Spirituality: found in the majestic at the Tetons

For years I was a seeker. I visited churches wherever I went.

Sometimes, when you have a “can do attitude” and are a “survivor”, (whatever that means) you develop a tenacity that feels you can do it all “on your own”. You don’t need any help.  You’ve succeeded by your own abilities. I think I fell into that category. Finally, I reached a point in my adult life when I could no longer do it all “on my own.”

What I tell friends now is that my adult children prayed me into church.  It’s true.  I was ready.

  • This time, the simple heartfelt contemporary songs really were prayers.
  • The sermons really were written especially for me.
  • I left this all accepting sanctuary with a fullness that helped me come closer to my Father with a peace and calm I hadn’t experienced before.
  • I no longer have to take care of things to “on my own”.  I don’t need to.

I’m embracing my spirituality, my new found peace and gratitude.  Though, even at this age, I’m still a daily work in progress.

So what?

Spirituality: found in simplicity at Ground Zero NYC

This is my experience. Doesn’t need to be anyone else’s. There are lots of studies about being a believer and the impact on positive aging.  There are probably an equal number that champion the opposite viewpoint.

Everyone gets to make that determination on their own.  Just sayin’.

Dixie

  Retire from work, but not from life.
— M.K. Soni

$70 increase: Senior Lifetime National Parks Pass

 

Seniors! Shop now for your Lifetime National Park pass before the increase.

Important Information:  Senior Lifetime Pass for National Parks increases from $10 to $80 August 27, 2017.  If you are 62 or older, buy your pass before August 27, 2017.  The lifetime pass increases from $10 to $80 in one month.

If you have a current lifetime Senior Pass, you may continue to use. If you lose it, you will need to replace it at the new fee.

Best way now to get the Senior Pass

The increase announcement has caused a backlog of mail and online purchases.  The ideal way to obtain the pass before the increase is to visit your nearest Federal park facility.  Follow this link to find your nearest National parks by states.  You will need to provide a photo ID, driver’s license or passport.

 Question:   How much does a National Park pass for seniors usually cost?

National Parks offer Majestic Adventures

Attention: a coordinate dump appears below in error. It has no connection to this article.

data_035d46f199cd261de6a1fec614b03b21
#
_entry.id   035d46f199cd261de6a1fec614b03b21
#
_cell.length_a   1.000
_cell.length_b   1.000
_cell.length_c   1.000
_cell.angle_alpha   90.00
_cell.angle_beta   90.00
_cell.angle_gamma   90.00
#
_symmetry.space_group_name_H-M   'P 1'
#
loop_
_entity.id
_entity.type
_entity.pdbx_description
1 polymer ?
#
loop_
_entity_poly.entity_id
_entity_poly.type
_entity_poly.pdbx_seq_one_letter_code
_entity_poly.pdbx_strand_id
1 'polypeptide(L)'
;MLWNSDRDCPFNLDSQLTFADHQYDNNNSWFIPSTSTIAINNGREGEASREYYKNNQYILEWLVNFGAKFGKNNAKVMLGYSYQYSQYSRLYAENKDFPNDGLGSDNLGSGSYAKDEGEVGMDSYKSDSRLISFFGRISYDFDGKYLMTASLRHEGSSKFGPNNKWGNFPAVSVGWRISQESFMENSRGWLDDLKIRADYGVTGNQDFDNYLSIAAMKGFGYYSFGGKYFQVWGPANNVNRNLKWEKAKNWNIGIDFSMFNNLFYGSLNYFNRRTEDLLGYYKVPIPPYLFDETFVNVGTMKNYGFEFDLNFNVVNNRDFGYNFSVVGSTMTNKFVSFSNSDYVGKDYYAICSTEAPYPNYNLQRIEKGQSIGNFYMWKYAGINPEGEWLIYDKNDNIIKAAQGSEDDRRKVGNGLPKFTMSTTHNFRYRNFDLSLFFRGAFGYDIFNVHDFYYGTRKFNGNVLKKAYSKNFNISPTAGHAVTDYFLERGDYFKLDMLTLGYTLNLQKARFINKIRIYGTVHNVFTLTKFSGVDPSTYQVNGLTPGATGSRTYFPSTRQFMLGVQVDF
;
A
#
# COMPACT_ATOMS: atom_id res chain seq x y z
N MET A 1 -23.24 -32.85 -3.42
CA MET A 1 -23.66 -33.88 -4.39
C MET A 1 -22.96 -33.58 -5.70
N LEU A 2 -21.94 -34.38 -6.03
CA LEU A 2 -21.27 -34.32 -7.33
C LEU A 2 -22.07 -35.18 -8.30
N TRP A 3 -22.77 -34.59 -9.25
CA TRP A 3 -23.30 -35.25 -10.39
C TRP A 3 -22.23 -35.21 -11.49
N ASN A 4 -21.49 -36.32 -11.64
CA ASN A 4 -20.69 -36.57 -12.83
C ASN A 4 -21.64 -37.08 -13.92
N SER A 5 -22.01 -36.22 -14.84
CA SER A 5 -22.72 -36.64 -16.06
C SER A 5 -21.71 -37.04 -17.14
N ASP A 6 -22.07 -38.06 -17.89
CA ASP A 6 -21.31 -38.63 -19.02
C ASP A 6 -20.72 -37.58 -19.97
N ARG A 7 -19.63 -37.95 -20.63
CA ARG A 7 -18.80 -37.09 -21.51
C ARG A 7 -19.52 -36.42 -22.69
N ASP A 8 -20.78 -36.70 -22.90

The Senior Pass is available either by mail or in person at many federal recreational sites. The mail-in application requires an extra $10 document-processing fee. To find site locations or mailing information, Web users can click Buy Recreation Passes at USGS.gov. 

At vehicle-fee sites, Senior Pass holders and their passengers in non-commercial vehicle can enter for free. At sites that charge per person, the Senior Pass allows up to three other people in the pass holder’s vehicle to enter the site for free.

U.S. citizens or permanent residents of age 62 or older are eligible for a senior pass. The pass provides access to over 2,000 sites. Pass holders are eligible for discounts on other amenities, including guided tours and campsite fees. The pass comes in the form of a hang tag, which can be displayed on the dashboard or rear-view mirror of a closed vehicle or as a decal for use in open-top vehicles.

To repeat; If you have a current lifetime Senior Pass, you may continue to use. If you lose it, you will need to replace it at the new fee. So hang on to it!

Question:  How do you get a senior discount pass for state parks?

National Park Babbling Brook

Policies on senior discounts for state parks vary by state. In most states, a discount pass is available to those age 62 or older. Usually these passes can be purchased by mail or through the state’s Parks and Recreation website.  Check this link to ensure that the quoted amounts are still valid.

As an example, in California, seniors can get discounts at state parks simply by showing their valid photo ID. The “Golden Bear Pass” is available to seniors receiving SSI or CalWorks aid. This pass costs only five dollars for each calendar year and allows the bearer and their spouse entry to most state parks without having to pay a vehicle usage fee.

Vermont’s “Green Mountain Passport” is available to seniors who are Vermont residents for only two dollars. This pass provides free day use for life to seniors aged 62 or older and to honorably discharged military veterans.

Seniors aged 65 or older in Missouri only need to show their valid photo ID at campsites to get a discount of two dollars per night.

Find additional questions and answers about the increased fee.

For more questions and answers on the new fee increase follow this link, USGS Update

Questions about why the fee jumped and information about other benefits included with the Senior Pass are discussed.